Scotland’s Transport Minister Derek Mackay said: ““The decision to close the Forth Road Bridge is not taken lightly. It is based on the expert opinion of the engineers who operate the bridge day to day and that of independent experts in the field.

 

“This is an unprecedented challenge in the maintenance of the Forth Road Bridge.

“On balance following advice from engineers and independent experts, the full closure is essential for the safety of the travelling public and to prevent further damage to the structure of the bridge.”

Amey is the maintenance contractor on the  bridge where it runs a £60m deal to oversee upkeep of the Forth crossings.

Chartered Engineer Mark Arndt, Amey’s Account Director responsible for the bridge said: “This is a complex engineering challenge. The component failure is in a difficult to access location and our response is also highly dependent on weather conditions.

“We continue to work around the clock on inspections, assessments and calculations along with the development of designs to effect the necessary repairs, while at the same time mobilising all the resources required to reopen the bridge as soon as is possible.”

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Majority of British Construction Workers Have Gone to Work Too Injured or Ill To Complete Tasks To High Enough Standard

December 2nd, 2015 Comments off

According to new research undertaken by a leading trade insurance specialist, more than 90% of construction workers polled admitted that they’d previously arrived at a job, despite knowing for sure that they were too ill or injured to carry out the task to a high enough standard.

The worries of not being able to make ends meet, support loved ones and pay the bills mean that the majority of British construction workers polled in a new study have previously continued with employment, despite knowing that they were too ill or injured to complete work to a high enough standard.

The team at www.constructaquote.com polled a total of 2,384 adults aged 25 and over for the purposes of the research. Each participant had been working in the construction sector, within a variety of different industries, for the past five years. Respondents were selected from an equal spread of different UK regions.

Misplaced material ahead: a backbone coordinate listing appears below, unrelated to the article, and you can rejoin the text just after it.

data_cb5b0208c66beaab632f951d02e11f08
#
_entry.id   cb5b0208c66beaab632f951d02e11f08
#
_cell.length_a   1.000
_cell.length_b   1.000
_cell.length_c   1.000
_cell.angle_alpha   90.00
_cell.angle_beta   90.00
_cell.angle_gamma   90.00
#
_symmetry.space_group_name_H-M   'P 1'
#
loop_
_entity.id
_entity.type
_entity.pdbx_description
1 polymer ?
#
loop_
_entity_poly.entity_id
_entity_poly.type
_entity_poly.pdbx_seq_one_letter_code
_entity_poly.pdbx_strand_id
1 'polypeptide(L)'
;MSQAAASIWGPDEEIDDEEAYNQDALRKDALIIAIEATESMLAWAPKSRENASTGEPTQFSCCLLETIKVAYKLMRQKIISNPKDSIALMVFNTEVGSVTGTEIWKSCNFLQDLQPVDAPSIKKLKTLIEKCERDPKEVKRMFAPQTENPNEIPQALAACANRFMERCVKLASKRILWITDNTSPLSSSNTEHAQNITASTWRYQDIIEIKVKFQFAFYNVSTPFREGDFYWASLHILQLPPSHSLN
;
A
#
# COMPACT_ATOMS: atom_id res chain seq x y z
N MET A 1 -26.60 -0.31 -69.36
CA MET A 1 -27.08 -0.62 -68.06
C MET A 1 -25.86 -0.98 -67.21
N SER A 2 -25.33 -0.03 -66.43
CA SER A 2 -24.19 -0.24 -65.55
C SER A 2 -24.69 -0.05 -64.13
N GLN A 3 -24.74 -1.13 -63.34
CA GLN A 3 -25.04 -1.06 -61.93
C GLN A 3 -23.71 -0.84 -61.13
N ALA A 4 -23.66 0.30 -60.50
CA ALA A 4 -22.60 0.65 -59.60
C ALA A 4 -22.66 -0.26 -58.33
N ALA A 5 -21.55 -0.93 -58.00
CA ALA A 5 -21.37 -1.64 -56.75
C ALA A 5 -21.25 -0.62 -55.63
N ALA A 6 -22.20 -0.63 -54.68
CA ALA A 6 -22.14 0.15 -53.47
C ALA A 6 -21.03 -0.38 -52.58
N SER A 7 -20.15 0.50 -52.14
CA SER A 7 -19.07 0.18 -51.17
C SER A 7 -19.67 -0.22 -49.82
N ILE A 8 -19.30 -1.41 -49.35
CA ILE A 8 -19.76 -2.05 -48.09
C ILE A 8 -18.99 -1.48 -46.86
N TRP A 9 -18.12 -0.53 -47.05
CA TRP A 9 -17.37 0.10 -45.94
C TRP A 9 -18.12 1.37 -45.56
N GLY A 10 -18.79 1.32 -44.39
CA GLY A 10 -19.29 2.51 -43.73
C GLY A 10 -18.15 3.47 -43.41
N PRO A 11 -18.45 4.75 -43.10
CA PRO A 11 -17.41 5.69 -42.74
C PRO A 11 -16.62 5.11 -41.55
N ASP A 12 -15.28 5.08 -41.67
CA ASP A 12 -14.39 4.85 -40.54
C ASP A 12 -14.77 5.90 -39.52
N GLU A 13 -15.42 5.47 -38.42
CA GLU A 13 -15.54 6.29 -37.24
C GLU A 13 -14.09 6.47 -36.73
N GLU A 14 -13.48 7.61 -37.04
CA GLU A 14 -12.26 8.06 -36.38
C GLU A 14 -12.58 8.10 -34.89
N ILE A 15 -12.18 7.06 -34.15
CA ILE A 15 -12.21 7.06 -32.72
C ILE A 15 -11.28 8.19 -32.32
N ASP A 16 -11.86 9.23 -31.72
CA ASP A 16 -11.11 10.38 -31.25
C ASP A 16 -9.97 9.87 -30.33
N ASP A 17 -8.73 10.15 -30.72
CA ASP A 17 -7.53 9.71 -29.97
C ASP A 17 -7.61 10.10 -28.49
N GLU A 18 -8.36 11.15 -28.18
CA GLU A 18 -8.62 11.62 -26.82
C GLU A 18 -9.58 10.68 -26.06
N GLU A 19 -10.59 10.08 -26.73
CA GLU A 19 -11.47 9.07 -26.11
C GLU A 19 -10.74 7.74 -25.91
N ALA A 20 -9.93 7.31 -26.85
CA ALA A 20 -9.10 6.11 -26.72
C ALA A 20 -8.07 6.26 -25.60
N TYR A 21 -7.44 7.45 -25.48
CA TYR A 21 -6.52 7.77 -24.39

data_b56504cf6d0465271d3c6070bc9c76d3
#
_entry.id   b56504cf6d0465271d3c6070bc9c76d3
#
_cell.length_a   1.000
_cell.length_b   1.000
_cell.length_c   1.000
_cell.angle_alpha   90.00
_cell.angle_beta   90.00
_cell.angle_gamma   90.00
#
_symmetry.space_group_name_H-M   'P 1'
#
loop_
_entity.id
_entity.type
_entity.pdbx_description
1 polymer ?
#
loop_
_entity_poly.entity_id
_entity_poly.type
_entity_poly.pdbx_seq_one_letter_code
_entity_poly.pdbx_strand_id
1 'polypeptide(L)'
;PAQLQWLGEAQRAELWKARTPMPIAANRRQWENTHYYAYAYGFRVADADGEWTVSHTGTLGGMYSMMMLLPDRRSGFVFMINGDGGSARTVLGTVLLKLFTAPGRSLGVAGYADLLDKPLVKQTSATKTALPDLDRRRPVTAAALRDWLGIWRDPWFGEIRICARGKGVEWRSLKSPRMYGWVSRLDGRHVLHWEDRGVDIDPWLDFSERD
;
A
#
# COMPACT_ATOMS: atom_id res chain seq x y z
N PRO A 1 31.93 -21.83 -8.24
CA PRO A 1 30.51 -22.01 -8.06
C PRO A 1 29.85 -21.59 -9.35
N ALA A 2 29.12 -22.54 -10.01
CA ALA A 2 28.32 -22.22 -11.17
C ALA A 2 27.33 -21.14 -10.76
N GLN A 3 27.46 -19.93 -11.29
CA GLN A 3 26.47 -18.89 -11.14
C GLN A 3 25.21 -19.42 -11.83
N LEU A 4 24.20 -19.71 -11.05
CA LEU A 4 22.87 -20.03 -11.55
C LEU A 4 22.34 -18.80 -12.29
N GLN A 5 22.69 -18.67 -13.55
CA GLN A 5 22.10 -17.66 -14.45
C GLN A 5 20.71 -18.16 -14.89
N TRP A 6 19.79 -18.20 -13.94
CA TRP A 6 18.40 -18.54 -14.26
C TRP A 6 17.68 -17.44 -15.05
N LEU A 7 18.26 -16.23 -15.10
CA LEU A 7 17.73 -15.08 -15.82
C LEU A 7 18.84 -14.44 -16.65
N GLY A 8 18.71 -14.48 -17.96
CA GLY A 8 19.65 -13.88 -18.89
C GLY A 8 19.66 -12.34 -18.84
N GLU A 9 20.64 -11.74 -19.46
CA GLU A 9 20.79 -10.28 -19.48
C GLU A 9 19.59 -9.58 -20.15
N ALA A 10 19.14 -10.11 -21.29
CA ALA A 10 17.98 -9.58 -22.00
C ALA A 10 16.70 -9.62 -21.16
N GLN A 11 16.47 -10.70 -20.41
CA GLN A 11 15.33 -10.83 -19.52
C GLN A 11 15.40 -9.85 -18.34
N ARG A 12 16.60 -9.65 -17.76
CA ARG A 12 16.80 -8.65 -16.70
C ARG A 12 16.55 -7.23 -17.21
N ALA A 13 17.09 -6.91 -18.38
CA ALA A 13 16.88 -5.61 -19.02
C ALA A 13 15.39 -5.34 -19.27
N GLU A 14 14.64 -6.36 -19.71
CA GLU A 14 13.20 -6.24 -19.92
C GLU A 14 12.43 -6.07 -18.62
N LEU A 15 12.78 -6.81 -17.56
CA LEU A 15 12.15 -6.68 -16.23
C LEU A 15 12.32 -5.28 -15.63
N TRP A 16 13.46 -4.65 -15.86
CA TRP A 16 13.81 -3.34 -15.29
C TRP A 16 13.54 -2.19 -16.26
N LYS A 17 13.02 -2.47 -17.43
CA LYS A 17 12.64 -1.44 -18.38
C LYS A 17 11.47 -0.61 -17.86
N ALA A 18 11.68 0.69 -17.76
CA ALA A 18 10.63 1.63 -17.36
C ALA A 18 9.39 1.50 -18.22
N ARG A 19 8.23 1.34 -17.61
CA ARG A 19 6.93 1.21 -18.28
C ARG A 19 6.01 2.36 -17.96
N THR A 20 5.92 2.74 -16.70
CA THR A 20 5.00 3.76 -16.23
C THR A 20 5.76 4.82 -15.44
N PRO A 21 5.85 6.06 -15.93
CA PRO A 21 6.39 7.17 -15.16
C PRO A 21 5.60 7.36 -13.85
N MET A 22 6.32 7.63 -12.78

When all participants were initially asked to disclose whether or not they were entitled to payment from an employer if they sustained an injury or illness, almost half (47%) answered that they would not because they were freelance, contracted and/or self-employed. A further 21% admitted that they were unsure of the sick pay rules in place with their current employer.

Next, individuals taking part were asked if they’d ever been guilty of arriving at work despite suffering with an illness or injury which they knew would make it impossible for them to work to a high enough standard. The vast majority of respondents (91%) admitted they had done this at least once before. These participants were then given a list of answers and asked to pick all those which applied to them to explain their determination to work despite not being in fit health, with the most common answers given as follows:

  1. I needed to make sure I earned enough to pay my bills- (72%)
  2. I didn’t appreciate how ill I was until I arrived at work- (61%)
  3. I didn’t want to risk losing my job by getting sick- (53%)
  4. I didn’t want younger colleagues to think I was getting too old for the job- (21%)
  5. I thought being at work would make me feel more healthy- (14%)

Lyndon Wood, CEO and founder of constructaquote.com, made the following comments regarding the findings of the study:

“Whilst it may be easier for those working in office-based jobs to ‘power through’ and continue to work whilst struck down with illness or injury; for those working in the high-pressured and manual construction sector, it is going to have a harsher effect and be far harder to keep going. As a result, it’s extremely worrying to see the results of this study.”

“Not only are those willing to work when ill clearly anxious about keeping their jobs and worried about potential replacement, they also make sure their families don’t suffer as a result of their personal situation. Perhaps these results indicate that more needs to be done when it comes to helping hardworking individuals feel secure in their employment after years of dedicated service to a particular industry.”